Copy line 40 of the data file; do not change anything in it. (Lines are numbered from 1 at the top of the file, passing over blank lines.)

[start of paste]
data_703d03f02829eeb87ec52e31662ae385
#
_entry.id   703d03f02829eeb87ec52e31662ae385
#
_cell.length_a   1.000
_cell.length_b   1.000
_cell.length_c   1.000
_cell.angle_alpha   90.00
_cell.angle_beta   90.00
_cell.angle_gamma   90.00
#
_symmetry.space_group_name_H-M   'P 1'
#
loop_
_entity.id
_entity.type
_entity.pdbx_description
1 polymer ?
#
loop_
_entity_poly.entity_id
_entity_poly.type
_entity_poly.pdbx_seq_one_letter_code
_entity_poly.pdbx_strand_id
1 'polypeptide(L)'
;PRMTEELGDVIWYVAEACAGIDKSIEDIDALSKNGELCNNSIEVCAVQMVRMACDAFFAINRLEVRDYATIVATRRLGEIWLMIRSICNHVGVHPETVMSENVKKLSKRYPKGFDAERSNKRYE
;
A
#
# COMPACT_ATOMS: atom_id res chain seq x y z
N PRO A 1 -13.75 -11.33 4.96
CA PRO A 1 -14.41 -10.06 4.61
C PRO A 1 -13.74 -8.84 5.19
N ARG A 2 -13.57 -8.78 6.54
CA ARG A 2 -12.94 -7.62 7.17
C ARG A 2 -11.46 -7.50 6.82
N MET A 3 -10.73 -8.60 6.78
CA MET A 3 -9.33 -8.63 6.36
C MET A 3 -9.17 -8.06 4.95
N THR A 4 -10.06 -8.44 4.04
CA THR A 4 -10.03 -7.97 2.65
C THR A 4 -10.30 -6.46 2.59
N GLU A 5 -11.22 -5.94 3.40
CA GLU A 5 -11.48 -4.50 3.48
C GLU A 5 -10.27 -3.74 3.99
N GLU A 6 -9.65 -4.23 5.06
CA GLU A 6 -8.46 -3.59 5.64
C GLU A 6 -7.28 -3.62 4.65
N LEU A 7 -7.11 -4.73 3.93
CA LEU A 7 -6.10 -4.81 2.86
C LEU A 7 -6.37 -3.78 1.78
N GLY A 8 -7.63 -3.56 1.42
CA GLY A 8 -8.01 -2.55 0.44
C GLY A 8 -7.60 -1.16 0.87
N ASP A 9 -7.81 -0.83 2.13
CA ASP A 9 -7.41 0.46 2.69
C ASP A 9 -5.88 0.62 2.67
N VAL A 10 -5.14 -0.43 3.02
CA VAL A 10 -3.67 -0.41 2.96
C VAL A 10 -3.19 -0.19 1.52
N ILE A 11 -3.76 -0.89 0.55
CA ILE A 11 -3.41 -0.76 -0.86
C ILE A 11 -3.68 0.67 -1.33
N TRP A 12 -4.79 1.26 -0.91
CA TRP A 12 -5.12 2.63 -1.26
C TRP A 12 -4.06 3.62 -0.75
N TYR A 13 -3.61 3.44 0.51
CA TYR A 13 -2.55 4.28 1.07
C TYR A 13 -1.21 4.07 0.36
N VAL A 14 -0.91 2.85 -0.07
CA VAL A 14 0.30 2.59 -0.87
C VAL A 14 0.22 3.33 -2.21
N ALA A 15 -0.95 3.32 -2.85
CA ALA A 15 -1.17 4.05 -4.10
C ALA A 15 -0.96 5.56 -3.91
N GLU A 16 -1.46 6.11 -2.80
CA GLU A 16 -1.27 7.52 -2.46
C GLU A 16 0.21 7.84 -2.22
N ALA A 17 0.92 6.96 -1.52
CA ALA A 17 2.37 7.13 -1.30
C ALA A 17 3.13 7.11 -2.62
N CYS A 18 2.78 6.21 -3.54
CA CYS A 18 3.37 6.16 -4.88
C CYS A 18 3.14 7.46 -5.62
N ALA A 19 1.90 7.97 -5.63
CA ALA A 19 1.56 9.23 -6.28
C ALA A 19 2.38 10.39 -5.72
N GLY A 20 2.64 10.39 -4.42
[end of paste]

N THR A 4 -10.06 -8.44 4.04